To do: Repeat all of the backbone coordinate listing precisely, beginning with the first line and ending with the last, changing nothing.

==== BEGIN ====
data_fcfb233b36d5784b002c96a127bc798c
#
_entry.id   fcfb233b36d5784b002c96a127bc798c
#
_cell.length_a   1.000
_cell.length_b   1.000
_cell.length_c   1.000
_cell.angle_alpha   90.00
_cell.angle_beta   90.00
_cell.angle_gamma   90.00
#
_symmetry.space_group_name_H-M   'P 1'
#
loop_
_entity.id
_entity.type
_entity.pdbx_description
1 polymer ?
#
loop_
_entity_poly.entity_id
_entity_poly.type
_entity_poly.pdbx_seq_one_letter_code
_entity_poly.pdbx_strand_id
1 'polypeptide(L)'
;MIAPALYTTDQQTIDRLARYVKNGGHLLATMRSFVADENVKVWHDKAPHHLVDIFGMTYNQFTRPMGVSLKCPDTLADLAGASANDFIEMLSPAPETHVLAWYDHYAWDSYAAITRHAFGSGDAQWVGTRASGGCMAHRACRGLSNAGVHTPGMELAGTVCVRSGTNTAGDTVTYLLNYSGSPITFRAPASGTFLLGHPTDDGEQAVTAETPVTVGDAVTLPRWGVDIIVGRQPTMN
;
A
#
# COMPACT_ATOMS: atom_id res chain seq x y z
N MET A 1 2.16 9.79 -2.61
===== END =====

data_fcfb233b36d5784b002c96a127bc798c
#
_entry.id   fcfb233b36d5784b002c96a127bc798c
#
_cell.length_a   1.000
_cell.length_b   1.000
_cell.length_c   1.000
_cell.angle_alpha   90.00
_cell.angle_beta   90.00
_cell.angle_gamma   90.00
#
_symmetry.space_group_name_H-M   'P 1'
#
loop_
_entity.id
_entity.type
_entity.pdbx_description
1 polymer ?
#
loop_
_entity_poly.entity_id
_entity_poly.type
_entity_poly.pdbx_seq_one_letter_code
_entity_poly.pdbx_strand_id
1 'polypeptide(L)'
;MIAPALYTTDQQTIDRLARYVKNGGHLLATMRSFVADENVKVWHDKAPHHLVDIFGMTYNQFTRPMGVSLKCPDTLADLAGASANDFIEMLSPAPETHVLAWYDHYAWDSYAAITRHAFGSGDAQWVGTRASGGCMAHRACRGLSNAGVHTPGMELAGTVCVRSGTNTAGDTVTYLLNYSGSPITFRAPASGTFLLGHPTDDGEQAVTAETPVTVGDAVTLPRWGVDIIVGRQPTMN
;
A
#
# COMPACT_ATOMS: atom_id res chain seq x y z
N MET A 1 2.16 9.79 -2.61